The National Economics and Financial Management Challenge 2022 Final Round - Mr Baey Yam Keng
Closing Remarks by Mr Baey Yam Keng, Senior Parliamentary Secretary for Sustainability and the Environment, at the National Economics and Financial Management Challenge 2022 Final Round
Mr Ted Chen, CEO, Evercomm,
Professor Lorenz Goette, Head, Economics Department, National University of Singapore,
Mr Melvin Lim, Project Director, National Economics and Financial Management Challenge,
Ladies and gentlemen,
It is my pleasure to join you for the final round of the National Economics and Financial Management Challenge (NEFMC) 2022, organised by the National University of Singapore (NUS) Economics Society. Congratulations to the eight teams for making it to the finals of this challenge, which celebrates its 15th iteration.
Our Sustainability Challenges
2 This year’s theme, “Transitioning towards a Sustainable Future”, highlights the importance of sustainable development in the face of climate change and other existential threats. The final round of the challenge is particularly relevant for Singapore – the problem statement highlights some of the challenges we face as we strive to turn our little red dot green. Let me touch on three key challenges.
3 First, our physical constraints. Our limited land means that we need to make trade-offs among competing needs such as defence, housing, industries and greenery. Second, we do not have the options for alternative energy as other larger countries do — we have no vast expanses of land for solar farms, no hydroelectric power for dams, nor strong winds for wind turbines.
4 Third, economy and jobs. With no hinterland and no natural resources, Singapore needs a vibrant and diversified workforce that is plugged into the global economy. The race to net zero by countries and companies presents an additional economic challenge for Singapore. In a carbon-constrained future, industries are expected to reduce their carbon footprint as consumers demand more sustainable products and services. Within a carbon-constrained envelope, how do we balance sustainable development with economic growth and jobs creation?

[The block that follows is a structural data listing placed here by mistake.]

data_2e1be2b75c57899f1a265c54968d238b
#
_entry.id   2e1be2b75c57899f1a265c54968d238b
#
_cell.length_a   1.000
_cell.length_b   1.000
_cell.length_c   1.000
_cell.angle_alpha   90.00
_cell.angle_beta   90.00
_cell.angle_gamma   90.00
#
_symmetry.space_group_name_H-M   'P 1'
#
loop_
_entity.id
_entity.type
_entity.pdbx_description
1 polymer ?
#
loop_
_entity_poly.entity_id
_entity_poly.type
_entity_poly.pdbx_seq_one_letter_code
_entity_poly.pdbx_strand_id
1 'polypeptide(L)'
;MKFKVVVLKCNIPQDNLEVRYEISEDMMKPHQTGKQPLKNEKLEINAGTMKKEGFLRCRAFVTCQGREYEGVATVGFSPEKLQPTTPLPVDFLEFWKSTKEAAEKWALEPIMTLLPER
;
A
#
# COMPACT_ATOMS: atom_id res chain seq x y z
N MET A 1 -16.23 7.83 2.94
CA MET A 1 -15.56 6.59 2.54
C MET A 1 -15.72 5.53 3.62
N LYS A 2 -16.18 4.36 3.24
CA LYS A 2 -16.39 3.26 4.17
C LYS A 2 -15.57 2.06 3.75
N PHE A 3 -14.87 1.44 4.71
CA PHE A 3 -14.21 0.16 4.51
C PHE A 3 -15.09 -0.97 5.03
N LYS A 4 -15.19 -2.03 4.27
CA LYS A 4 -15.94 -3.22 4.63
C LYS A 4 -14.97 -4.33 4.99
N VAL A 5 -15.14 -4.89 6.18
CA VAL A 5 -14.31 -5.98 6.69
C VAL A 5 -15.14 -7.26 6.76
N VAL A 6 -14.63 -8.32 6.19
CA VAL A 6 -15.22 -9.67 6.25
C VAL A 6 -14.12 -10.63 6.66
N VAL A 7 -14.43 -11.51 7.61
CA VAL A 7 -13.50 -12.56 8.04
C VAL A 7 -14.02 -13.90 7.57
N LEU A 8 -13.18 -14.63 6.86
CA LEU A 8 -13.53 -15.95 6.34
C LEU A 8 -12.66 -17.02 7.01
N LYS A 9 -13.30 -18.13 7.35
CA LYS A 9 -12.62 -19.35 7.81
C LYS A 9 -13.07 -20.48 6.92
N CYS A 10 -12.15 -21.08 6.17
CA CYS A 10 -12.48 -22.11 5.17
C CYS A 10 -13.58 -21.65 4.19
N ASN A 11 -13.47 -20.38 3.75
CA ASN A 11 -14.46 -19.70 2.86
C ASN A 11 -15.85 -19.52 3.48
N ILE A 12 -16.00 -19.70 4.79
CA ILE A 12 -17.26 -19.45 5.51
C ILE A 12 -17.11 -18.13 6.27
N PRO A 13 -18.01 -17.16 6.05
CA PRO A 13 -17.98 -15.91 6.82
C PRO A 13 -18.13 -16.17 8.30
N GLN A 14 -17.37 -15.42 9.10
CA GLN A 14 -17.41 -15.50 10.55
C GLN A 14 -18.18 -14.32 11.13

Being bold, balanced, and collaborative
5 Since July, the participating teams in the NEFMC have been working on bold, balanced, and collaborative proposals to tackle the challenges put forth. These are the same principles behind our national strategies in sustainable development.
6 First, we need to be bold in our ideas and actions, and challenge ourselves to do more. For example, how can we transform from a linear economy of ‘take-make-use-throw’ to a circular one where we reduce, reuse, and recycle our resources? We have embarked on efforts to turn our trash into treasure. Let me share three examples:
• First, we are converting our Incineration Bottom Ash into construction material for non-structural use known as NEWSand; or to use the ash possibly as aggregates for carbon capture and storage.
• Second, we are harnessing synergies across our waste-water-energy nexus. The upcoming Tuas Nexus, Singapore's first integrated water and solid waste treatment facility, will improve energy and resource recovery from waste and used water treatment.
• Third, preliminary findings from a joint study by the National Environment Agency and Shell indicate that chemical recycling solutions could be adopted in Singapore to turn plastic waste into new plastic products and reap carbon savings.
These are just some examples. With the great young minds, I am sure that there will be more to come.